Scientists Warn About the Lack of Diversity in Genomic Research
Scientists are calling for more diversity in the racial and national background of genomic research subjects. New research from the University of Oxford suggests that a lack of diversity limits scientific advancement.
The study showed that most subjects in genetic discovery research have been and continue to be of European descent. It also shows that the majority of the major research is concentrated in just a small number of countries - the UK, US, and Iceland.
Narrow demographic representations
The subjects in this research also tend to have narrow demographic characteristics. The study serves as a warning to the sector that such a sharp lack of diversity could have significant implications for the understanding and applications of genetic discoveries.
The research was done by analyzing nearly 4,000 scientific studies between 2005 and 2018 held in the NHGRI-EBI GWAS Catalogue, which contains all Genetic-Wide Association Studies (GWAS) to date.
Despite there being a major increase in sample sizes in genetic studies, there is limited ancestral diversity in the research as a whole, so that non-white groups are massively under-represented.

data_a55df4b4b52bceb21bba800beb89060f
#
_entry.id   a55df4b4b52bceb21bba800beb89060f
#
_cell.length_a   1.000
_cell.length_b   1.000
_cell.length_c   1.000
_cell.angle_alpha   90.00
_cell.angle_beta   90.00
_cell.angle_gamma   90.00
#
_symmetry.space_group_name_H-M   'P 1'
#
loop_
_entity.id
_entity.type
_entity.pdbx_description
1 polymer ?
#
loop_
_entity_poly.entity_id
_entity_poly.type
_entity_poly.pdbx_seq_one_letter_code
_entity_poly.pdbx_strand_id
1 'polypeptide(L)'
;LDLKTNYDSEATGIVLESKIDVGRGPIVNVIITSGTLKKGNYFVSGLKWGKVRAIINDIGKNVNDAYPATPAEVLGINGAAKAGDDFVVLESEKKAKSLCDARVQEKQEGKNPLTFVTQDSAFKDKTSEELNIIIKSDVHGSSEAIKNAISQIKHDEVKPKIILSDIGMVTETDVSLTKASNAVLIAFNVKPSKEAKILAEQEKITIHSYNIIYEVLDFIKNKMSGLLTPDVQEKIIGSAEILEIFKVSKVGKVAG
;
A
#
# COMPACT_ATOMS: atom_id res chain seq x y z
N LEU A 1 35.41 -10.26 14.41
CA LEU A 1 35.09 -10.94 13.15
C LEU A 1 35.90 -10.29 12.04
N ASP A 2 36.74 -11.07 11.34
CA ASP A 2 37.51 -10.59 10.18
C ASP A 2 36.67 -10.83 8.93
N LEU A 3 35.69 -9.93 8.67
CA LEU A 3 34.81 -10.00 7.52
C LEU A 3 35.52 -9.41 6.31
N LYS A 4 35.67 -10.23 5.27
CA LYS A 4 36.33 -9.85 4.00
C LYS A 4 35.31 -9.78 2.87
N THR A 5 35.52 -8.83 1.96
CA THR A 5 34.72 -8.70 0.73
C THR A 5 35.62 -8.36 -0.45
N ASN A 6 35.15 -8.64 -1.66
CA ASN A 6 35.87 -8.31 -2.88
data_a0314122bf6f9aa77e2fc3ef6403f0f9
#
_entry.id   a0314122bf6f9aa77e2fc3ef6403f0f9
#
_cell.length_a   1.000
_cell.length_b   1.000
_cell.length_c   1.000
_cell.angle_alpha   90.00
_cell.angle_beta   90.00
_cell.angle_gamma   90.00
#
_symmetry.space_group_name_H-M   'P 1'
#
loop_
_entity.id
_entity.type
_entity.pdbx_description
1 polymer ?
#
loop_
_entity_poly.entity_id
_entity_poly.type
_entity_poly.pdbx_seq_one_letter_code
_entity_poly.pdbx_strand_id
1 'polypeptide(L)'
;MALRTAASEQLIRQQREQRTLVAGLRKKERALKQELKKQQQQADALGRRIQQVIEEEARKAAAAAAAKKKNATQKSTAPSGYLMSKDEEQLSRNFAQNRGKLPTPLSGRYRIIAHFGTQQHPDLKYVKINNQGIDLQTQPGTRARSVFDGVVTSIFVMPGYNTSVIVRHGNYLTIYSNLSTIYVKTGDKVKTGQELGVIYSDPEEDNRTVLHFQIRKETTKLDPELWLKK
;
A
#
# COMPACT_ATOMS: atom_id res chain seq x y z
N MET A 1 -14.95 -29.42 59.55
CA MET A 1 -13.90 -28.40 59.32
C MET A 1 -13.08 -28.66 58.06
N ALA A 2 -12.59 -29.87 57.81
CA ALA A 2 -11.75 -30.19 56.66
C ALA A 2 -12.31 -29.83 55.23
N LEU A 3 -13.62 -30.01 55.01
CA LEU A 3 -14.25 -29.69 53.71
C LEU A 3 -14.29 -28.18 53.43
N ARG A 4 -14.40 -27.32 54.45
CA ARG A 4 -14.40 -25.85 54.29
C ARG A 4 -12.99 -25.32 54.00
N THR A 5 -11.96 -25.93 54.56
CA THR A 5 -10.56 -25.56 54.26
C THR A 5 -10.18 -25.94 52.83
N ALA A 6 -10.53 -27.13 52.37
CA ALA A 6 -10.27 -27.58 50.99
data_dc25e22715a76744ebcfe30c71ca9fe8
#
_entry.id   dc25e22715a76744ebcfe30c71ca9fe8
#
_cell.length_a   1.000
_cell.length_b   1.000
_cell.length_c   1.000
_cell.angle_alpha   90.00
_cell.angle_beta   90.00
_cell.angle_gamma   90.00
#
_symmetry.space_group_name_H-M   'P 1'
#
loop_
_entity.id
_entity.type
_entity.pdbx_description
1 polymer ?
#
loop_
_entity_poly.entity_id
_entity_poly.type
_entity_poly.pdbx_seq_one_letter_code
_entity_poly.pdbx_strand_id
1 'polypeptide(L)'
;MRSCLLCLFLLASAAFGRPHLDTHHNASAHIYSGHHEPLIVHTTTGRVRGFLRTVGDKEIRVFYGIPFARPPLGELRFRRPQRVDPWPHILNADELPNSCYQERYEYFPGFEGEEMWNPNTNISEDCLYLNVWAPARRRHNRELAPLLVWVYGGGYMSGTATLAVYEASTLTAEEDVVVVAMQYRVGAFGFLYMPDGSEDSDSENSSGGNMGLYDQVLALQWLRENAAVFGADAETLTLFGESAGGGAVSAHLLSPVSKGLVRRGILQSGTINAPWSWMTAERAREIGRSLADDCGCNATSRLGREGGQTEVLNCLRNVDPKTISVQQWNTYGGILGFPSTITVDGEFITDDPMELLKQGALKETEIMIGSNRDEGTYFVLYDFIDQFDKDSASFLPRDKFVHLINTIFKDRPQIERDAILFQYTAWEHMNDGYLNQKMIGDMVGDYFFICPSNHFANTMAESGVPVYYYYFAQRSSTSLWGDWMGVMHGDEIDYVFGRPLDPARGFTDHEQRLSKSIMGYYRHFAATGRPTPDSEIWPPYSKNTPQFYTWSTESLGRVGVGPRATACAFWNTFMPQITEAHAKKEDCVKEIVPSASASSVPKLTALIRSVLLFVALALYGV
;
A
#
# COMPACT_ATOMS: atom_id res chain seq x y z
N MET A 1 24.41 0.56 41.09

Just three countries dominate genomic research
The research found in cases where deliberate non-European ancestry groups are included, the studies were often only down to replicate previously determined results and rather than to look for fundamental new genetic discoveries.
In addition to the lack of racial diversity the study found that 72% of the repeatedly used genetic data available to scientist comes from individuals from just three countries; the UK (40%), US (19%) and Iceland (12%).
The published work analyzed by the researchers also showed a high number of research participants tended to be older, female, and with higher socioeconomic status and better health than broad population representations.
Prof Melinda Mills (MBE FBA), lead author and Nuffield Professor of Sociology, said: 'The lack of ancestral diversity in genomic research has been an on-going concern, but little attention has been placed on the geographical and demographic characteristics of the people who are studied, who studies them, and exactly what they study. "
"Genetic discoveries offer exciting medical possibilities, but without increasing the diversity of people studied and the environments they live in, the usage and returns of this research are limited. There is increasing recognition that our health outcomes are a complex interplay between genes and the environment - or in other words, nature, and nurture - yet most discoveries have been taken from populations that are very similar, with limited environmental variation."
Another worrying find was that the majority of the authorship of the work was done by senior white men.
At the conclusion of the paper, the researches made a series of recommendations for editors, funders, and policy-makers involved in genetic research. These policy recommendations include prioritizing diversity and increasing strategies for monitoring diversity.